Touring: On foot and off the beaten track, the Canadian city has much to offer.

A TASTE OF TORONTO

August 18, 1996|By Judi Dash | Judi Dash,SPECIAL TO THE SUN

The aroma of egg noodles in rich chicken broth tugged us by the nose into the tiny doorway of King's Noodle Shop at Spadina Avenue and Dundas Street in Toronto. Behind a long metal counter, a young man in white apron and cap enveloped in a thick cloud of steam rapidly ladled noodles out of giant metal pots, tossing them high into the air and deftly parceling them into gleaming white bowls of sizzling yellow soup.

"Shall we stop for a taste?" asked Shirley Lum, our guide, looking at the noodles with undisguised longing. "We could stay just awhile. We could have just a little."

Why not? We were, after all, on a three-hour Taste of the World tour aimed at filling us with all the food and smells and impressions of Toronto's old and new Chinatowns.

The walking tour was the first of several outdoor excursions I took on a recent trip to the Canadian metropolis. Let others fill their days with bargain shopping (thanks to the weaker Canadian dollar), top Broadway shows and great museums. I hungered for a more aerobic and less costly itinerary.

In three days I sampled several of the area's diverse outdoor opportunities:

During my guided Chinatown walking tour, I feasted my eyes (and often my stomach) on freshly made Korean tofu, Vietnamese meat pies, sweet Indian pastries, spicy Chinese dim sum and a dizzying array of richly scented Malaysian, French, Italian, Japanese, Mexican, Lebanese and Thai delicacies. This multitude of ethnic bakeries and cafes happily coexist along a roughly 10-block radius around the bustling core at Dundas Street and Spadina Avenue northwest of the Queen's Street Metro stop.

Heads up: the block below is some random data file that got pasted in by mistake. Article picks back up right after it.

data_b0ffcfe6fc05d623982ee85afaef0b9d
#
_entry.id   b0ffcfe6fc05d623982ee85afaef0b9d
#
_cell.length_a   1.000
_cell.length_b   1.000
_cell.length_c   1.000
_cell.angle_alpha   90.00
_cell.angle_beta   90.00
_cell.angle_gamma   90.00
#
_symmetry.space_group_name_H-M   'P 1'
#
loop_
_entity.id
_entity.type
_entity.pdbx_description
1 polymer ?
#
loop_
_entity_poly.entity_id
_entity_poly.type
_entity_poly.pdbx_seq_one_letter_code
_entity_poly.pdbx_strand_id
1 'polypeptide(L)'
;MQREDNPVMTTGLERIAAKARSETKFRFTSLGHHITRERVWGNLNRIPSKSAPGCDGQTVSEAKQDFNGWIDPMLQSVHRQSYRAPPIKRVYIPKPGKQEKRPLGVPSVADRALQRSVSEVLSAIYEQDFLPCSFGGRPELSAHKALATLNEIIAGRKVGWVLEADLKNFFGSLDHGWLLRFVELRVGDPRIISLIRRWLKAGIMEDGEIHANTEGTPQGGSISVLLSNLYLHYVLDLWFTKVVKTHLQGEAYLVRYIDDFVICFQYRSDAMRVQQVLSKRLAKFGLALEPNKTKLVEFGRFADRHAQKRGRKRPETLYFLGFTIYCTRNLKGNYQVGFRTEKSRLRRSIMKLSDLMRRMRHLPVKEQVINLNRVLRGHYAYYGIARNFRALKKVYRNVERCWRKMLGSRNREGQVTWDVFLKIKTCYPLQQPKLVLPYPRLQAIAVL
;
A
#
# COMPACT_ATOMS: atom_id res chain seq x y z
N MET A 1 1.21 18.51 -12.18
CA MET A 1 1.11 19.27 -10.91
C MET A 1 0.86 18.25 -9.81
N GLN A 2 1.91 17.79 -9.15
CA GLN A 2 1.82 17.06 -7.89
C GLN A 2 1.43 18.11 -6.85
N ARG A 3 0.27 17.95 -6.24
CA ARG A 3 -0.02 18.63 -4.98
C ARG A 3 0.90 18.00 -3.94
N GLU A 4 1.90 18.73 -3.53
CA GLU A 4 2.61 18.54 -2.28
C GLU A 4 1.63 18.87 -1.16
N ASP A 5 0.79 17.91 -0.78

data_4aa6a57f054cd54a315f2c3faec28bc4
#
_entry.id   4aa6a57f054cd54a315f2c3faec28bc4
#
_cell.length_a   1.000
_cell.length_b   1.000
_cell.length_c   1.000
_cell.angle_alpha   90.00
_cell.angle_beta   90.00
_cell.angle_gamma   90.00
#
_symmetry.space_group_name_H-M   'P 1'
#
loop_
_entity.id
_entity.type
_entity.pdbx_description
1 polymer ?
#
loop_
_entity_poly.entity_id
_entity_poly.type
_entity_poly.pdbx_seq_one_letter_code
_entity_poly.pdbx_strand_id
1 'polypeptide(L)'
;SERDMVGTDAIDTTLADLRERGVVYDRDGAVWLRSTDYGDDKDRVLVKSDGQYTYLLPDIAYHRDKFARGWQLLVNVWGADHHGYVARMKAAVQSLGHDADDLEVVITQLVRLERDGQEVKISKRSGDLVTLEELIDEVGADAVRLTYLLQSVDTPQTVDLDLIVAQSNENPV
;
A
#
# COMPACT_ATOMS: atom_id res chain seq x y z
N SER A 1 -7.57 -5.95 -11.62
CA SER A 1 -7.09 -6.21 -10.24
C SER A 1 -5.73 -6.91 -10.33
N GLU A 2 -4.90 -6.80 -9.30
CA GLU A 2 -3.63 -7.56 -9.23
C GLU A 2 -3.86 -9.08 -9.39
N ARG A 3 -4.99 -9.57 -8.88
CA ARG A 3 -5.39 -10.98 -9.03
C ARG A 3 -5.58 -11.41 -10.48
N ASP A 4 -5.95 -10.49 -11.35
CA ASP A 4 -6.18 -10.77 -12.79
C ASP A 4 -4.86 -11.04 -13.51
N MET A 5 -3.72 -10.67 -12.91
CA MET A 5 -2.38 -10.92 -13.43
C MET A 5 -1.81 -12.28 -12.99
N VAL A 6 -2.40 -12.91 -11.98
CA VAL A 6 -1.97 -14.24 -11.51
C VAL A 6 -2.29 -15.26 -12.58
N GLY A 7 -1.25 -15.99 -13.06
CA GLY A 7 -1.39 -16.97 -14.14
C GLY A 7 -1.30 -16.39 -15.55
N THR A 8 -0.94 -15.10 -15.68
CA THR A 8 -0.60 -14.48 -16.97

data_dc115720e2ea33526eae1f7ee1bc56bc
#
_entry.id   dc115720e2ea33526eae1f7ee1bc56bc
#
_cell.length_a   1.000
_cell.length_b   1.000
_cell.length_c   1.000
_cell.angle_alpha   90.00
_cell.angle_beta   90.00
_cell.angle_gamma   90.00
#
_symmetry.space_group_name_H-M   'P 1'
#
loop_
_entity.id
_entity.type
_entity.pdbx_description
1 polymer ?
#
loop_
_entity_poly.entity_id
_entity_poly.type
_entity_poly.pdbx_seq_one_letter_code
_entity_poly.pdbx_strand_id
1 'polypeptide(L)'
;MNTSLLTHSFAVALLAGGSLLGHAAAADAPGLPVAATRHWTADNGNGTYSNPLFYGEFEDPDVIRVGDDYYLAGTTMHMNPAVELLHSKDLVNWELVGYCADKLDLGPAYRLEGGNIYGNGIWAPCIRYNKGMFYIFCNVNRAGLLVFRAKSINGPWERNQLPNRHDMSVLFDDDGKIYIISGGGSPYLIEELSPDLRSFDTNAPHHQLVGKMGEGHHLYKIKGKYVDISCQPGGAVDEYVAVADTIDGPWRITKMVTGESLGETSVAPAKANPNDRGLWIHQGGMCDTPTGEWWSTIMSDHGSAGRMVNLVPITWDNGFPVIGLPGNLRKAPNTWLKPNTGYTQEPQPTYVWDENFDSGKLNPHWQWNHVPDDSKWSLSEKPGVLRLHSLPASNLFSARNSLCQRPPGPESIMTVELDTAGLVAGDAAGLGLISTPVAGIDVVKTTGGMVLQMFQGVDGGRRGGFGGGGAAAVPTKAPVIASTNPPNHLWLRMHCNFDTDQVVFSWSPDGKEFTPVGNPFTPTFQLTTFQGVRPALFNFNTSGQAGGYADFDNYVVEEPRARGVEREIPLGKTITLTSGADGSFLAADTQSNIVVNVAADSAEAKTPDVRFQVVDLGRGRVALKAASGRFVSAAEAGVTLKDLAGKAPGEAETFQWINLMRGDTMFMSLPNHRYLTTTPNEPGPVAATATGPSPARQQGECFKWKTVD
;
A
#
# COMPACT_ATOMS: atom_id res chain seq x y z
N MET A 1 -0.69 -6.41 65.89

The next day I hiked the steep ravines of the city's Rosedale section, a residential neighborhood in the heart of Toronto undiscovered by most tourists, who might be pleasantly shocked to find quiet woods and craggy cliffs a short walk from the commercial centers of Bloor and Young streets.

Craving more rural fare for my feet, I rented a car and drove 90 minutes north to the sleepy village of Elora. Known among Ontario residents (but not many outsiders) for the twisting forest trails along the 80-foot deep Elora Gorge, Elora also offers tranquil cycling routes along shaded streets flanked by 19th-century stone houses and outlying Mennonite farmlands. At the massive stone 1850 Elora Grist Mill, now restored as a 32-room inn and restaurant, diners can sit on a glass-enclosed terrace perched directly over the Elora Gorge's thundering falls.

Had I had more time, I could have hopped a ferry and made the 10-minute trip across Toronto Harbor to the Toronto Islands. The 600-acre park made up of four main islands is a fine place to cycle or stroll past quiet cottage communities, colorful marinas, landscaped lagoons and beach-side boardwalks. Back on the mainland, I could have taken a street car down Queen Street East to Woodbine Avenue, and walked or cycled the waterfront beaches, trails and boardwalk around Kew Beach Park. Or I could have spent a day on a guided canoe or raft trip along the Grand River, an hour from downtown Toronto.

For more traditional outdoor diversions, I could have driven 90 minutes south and east around Lake Ontario to Niagara Falls. For a longer trip, I could have continued north from Niagara to pretty Niagara-on-the-Lake, with its 100-year-old storefronts, gracious bed-and-breakfast inns, and -- April to October -- its annual Shaw Theater Festival.

As it was, my three days of outdoor explorations were filled with sights and sounds most visitors to the city miss.

Chinatown on foot

Shirley Lum, a 34-year-old first-generation Chinese-Canadian, has been running her Taste of the World walking and cycling tours around Toronto's neighborhoods since 1993, when she quit her job as a test administrator at a psychology firm. With the city already surfeited with traditional tours, she based her business on unearthing offbeat nooks and crannies skipped by most guides. A food-lover, she figured it wouldn't hurt to stuff her guests with equal portions of food and facts.

And so we walked and we talked and we ate.

Even before we reached Chinatown and our official tour start, Shirley began dispensing tidbits: Strolling through trendy Yorkville en route to the southbound Metro, she led us past the bridal shop where Whoopi Goldberg bought her wedding dress last year.

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